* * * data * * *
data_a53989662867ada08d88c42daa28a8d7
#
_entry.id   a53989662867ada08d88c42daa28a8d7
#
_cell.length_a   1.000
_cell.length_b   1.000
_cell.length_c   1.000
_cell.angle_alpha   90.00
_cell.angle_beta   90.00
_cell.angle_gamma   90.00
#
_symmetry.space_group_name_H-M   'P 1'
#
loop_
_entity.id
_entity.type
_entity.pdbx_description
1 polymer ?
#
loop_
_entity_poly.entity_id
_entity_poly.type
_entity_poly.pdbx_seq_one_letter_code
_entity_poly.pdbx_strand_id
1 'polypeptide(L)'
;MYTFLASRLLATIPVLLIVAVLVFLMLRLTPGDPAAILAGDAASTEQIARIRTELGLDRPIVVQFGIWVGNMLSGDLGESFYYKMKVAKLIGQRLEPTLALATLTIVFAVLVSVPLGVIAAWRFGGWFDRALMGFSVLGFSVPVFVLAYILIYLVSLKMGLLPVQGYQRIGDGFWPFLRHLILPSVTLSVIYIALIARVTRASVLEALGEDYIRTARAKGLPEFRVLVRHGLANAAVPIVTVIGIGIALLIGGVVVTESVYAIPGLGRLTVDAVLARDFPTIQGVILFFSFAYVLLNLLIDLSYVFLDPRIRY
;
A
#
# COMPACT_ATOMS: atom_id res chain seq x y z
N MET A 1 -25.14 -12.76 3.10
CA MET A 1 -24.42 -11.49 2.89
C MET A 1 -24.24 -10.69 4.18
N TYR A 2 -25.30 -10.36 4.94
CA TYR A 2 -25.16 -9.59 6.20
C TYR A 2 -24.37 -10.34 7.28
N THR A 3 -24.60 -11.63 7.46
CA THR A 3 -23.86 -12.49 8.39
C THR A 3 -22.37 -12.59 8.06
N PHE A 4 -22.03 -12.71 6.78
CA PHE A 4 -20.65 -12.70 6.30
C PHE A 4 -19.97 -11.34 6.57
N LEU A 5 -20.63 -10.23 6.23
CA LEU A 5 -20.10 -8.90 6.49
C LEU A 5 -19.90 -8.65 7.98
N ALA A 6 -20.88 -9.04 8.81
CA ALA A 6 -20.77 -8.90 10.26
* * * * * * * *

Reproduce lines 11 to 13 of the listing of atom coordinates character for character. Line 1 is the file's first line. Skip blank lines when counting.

#
_symmetry.space_group_name_H-M   'P 1'
#